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Part Two - Canada and the Montney on the Global Stage
- What makes the Montney so mighty

The Role of The Montney in the Energy Transition and the Pathway to Net Zero Greenhouse Gas Emissions

Dear Subscriber     
We are pleased to provide you with Part Two of our three-part series, as we focus on the role that Canada’s Montney Formation is playing in the global energy transition and our shared pathway to reach net zero emissions of greenhouse gases (GHG).

Part One, we put Canada and the Montney Formation in its global context. 

In this Part Two we will look at what makes the Montney so mighty and then in Part Three we will consider Calima’s situation in the Montney and our potential contribution to the shared net zero emissions pathway.
We already worked out in Part One that Canada, the fourth largest producer of both oil and gas in the world, ranks number one amongst the major oil and gas exporting countries on environmental, social and governance (ESG) rankings.   They don’t look like loosing their number one spot anytime soon as 90% of their heavy oil producers have committed to reach net zero emissions by 2050 and the new LNG plants being built and planned for the west coast are making the most of hydro-power to deliver the worlds lowest emission liquefaction facilities.  Both facts are relevant to our exploration of the Mighty Montney. 

Bearing in mind that Canada is the 4th largest producer of gas in the world it is remarkable that almost half of that production comes from the Montney which is estimated to contain up to 567 Tcf of gas reserves.  The Montney already has low CO2 content, and it is the Montney that will supply feedstock to the world’s lowest emission liquefaction facilities on the west coast. 

Wait up, hold the maple syrup, because there’s more!  The Montney is not just a gas story.  If you hit the sweet spots, it also delivers light oil or condensate in association with the gas.  This is the stuff that the heavy oil producers can’t get enough of because they mix it with their heavy crude to enable transportation and to meet product specs.  This ensures premium pricing for Montney condensate, and it means that in addition to playing a pivotal role in the world’s lowest emission LNG the Montney is also behind the growth of oil production committed to reach net zero by 2050.  The Montney couldn’t be better placed to play a role in delivering the global transition towards low emissions energy.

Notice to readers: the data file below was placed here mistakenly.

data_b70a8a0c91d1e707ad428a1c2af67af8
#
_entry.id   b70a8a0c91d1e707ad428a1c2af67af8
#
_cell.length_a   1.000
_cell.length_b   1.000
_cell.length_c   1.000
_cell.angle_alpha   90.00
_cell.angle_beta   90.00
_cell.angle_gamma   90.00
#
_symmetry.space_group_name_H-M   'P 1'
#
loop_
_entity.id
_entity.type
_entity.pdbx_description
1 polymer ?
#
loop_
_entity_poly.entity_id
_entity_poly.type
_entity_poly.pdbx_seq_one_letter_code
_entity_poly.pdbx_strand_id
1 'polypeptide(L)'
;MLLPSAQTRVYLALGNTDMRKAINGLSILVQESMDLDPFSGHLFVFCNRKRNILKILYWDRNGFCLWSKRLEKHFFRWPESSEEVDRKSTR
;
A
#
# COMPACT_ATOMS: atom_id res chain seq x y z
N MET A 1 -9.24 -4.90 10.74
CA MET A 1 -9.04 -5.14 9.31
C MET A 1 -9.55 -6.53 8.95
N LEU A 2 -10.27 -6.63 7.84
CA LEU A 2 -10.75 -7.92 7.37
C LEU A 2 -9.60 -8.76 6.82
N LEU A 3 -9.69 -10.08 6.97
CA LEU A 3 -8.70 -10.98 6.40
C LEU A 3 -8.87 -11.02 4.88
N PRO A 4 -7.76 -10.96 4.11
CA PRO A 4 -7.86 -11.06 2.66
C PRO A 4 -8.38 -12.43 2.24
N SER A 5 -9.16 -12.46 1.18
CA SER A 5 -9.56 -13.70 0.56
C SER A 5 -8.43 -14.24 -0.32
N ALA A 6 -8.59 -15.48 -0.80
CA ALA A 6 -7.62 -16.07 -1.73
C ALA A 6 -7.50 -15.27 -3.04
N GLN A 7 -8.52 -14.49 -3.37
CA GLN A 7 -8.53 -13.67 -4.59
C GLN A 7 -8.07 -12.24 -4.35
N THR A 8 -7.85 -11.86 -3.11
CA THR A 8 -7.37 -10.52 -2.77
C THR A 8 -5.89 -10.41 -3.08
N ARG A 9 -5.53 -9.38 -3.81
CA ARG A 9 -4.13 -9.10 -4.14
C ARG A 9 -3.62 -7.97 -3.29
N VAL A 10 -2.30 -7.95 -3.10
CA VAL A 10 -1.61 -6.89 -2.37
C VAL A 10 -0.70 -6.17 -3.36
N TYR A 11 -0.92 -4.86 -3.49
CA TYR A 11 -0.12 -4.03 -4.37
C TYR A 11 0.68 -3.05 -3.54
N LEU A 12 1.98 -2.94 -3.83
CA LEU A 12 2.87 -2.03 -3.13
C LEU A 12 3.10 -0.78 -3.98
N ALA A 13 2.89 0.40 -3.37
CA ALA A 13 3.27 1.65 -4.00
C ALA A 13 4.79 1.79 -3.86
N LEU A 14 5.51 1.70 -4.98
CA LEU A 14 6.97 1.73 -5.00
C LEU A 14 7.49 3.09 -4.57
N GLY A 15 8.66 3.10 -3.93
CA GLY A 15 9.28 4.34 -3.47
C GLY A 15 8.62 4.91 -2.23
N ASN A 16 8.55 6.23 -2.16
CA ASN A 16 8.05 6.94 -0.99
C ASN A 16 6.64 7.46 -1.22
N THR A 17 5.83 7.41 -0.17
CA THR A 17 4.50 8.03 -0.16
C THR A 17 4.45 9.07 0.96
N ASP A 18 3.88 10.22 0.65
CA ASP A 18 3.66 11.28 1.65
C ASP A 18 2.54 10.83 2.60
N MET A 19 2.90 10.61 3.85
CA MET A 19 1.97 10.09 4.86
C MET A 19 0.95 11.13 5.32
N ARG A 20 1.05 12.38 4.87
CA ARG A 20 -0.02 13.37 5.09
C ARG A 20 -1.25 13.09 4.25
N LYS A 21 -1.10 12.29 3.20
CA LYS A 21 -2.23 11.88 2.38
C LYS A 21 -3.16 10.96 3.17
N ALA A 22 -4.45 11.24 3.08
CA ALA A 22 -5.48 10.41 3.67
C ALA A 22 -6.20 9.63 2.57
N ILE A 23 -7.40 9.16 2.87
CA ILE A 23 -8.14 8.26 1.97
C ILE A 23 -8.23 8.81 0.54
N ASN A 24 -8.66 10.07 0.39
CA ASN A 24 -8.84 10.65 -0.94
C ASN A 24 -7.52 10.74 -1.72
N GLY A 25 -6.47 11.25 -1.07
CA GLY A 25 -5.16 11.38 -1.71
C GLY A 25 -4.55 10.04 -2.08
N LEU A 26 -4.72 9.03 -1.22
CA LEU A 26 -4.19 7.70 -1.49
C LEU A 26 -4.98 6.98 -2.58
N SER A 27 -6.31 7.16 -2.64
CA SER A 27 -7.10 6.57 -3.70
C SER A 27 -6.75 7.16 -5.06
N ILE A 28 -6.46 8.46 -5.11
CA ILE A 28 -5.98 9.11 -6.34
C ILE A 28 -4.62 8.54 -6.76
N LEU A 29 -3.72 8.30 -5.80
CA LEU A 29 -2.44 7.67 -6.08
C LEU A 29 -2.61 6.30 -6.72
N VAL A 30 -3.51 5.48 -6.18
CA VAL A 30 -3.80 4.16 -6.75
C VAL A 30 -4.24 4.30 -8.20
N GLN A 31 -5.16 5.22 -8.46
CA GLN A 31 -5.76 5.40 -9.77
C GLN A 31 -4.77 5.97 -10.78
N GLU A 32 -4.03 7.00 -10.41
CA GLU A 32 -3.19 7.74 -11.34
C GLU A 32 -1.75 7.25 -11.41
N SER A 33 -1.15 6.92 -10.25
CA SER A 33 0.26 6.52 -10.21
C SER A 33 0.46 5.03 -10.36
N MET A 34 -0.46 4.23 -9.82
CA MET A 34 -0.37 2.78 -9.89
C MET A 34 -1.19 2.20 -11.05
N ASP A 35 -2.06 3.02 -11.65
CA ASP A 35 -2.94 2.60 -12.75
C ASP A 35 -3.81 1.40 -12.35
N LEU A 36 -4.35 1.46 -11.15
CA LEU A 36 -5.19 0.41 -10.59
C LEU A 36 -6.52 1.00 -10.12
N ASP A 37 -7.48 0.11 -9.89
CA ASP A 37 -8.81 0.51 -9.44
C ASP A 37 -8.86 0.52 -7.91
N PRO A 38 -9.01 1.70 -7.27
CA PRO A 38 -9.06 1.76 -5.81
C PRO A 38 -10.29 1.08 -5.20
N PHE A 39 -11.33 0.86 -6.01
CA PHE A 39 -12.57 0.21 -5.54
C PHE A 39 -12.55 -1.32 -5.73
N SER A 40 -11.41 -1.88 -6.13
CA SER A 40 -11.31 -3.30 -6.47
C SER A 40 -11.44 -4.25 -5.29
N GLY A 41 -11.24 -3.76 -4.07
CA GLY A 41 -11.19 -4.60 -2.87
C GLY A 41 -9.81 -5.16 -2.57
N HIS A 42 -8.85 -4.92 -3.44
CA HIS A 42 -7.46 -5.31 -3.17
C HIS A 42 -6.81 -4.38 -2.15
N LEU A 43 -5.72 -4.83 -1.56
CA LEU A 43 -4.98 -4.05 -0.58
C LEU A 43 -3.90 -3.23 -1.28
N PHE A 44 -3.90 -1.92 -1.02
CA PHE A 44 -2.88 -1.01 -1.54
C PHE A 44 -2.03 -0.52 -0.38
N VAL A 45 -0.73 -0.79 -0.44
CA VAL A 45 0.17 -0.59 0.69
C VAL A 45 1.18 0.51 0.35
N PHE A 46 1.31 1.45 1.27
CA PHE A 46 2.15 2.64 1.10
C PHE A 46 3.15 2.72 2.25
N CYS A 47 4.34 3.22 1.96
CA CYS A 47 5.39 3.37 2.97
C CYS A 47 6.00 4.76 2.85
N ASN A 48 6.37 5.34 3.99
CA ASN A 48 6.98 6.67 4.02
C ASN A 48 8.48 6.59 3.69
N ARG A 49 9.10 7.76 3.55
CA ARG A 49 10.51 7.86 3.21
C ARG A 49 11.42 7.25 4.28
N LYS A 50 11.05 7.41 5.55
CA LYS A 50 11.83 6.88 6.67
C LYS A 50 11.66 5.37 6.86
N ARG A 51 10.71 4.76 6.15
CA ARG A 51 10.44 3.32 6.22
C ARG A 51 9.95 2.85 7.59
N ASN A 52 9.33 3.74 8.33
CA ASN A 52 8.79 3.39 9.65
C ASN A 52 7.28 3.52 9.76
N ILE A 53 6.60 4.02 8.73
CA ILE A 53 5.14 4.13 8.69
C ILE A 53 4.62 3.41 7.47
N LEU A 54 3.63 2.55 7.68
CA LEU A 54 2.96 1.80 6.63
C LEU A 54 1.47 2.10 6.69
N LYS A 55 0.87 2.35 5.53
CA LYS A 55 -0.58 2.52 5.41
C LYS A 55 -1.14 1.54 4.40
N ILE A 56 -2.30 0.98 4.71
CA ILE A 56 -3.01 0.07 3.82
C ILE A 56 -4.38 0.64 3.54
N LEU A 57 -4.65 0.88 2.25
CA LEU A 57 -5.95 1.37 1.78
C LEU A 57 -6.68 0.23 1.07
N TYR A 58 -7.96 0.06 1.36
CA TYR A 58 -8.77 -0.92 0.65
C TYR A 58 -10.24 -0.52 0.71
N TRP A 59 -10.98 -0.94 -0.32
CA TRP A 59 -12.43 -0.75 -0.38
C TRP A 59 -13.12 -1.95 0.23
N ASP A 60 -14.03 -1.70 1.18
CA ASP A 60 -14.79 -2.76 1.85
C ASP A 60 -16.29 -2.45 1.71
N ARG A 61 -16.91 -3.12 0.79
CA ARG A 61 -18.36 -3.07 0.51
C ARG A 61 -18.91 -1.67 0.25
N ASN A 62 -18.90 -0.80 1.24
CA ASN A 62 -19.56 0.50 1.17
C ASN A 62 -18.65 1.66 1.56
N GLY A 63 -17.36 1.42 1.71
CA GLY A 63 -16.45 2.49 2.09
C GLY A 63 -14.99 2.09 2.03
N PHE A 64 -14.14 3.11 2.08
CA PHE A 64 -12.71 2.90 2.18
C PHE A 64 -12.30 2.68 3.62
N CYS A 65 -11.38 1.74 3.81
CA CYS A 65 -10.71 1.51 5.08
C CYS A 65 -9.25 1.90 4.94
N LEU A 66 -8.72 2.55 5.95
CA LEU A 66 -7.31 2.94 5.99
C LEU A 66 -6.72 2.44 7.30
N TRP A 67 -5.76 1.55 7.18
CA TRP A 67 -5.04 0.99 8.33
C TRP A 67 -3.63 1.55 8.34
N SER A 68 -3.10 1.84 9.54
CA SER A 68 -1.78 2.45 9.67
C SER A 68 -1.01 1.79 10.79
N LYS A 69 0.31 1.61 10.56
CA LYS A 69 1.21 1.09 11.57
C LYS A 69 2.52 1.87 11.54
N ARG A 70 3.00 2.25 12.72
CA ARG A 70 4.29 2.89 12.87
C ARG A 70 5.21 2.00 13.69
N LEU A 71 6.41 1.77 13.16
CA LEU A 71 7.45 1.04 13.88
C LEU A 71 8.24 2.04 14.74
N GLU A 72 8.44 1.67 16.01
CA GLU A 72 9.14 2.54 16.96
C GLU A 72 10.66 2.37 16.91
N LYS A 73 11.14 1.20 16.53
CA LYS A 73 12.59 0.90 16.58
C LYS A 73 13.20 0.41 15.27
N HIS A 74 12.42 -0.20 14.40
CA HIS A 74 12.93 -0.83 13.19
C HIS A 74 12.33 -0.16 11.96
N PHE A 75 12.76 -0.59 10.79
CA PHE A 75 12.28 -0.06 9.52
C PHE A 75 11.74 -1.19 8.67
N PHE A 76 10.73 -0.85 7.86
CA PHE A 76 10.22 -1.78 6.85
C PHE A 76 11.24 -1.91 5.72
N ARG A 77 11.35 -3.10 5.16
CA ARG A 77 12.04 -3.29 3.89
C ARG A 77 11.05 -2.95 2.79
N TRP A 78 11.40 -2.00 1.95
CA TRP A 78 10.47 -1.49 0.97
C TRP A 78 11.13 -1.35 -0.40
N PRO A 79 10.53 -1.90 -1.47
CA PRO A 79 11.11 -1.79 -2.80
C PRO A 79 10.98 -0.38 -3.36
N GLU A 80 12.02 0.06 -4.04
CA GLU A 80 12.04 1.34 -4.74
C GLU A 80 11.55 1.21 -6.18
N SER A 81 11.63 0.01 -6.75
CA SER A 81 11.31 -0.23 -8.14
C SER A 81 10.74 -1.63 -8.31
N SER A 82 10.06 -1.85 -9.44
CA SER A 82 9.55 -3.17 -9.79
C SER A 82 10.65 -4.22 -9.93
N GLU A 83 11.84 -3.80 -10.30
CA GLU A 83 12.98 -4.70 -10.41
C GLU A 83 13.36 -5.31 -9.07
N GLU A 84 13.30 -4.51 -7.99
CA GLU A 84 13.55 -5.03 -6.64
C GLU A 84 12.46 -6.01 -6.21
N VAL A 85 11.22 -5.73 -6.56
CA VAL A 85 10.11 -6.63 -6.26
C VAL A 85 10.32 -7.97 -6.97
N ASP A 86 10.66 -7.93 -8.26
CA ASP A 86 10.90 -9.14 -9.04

So why is the Montney even more mighty than a Canadian Grizzly?  Firstly, although it is regarded as a shale play it is more typically a siltstone which means it has its own porosity.  Secondly as well as covering a huge geographic area (130,000 sq km) it is also relatively thick with most producers being able to drill multiple stacked horizontal wells at one location.  An analyst at investment bank Raymond James recently said it was possible to argue that the Montney has some of the best economics in the whole of North America and that only the Permian of the U.S. has more remaining reserves. 

There must be a catch.  There is always a catch.  The Montney was a victim of its own success.  Wells in the Montney are so prolific that growth in production outpaced growth in pipeline capacity which is a common problem in the big resource plays. 
The outlook for Canadian gas and condensate pricing is positive with gas prices on a sustained upward trend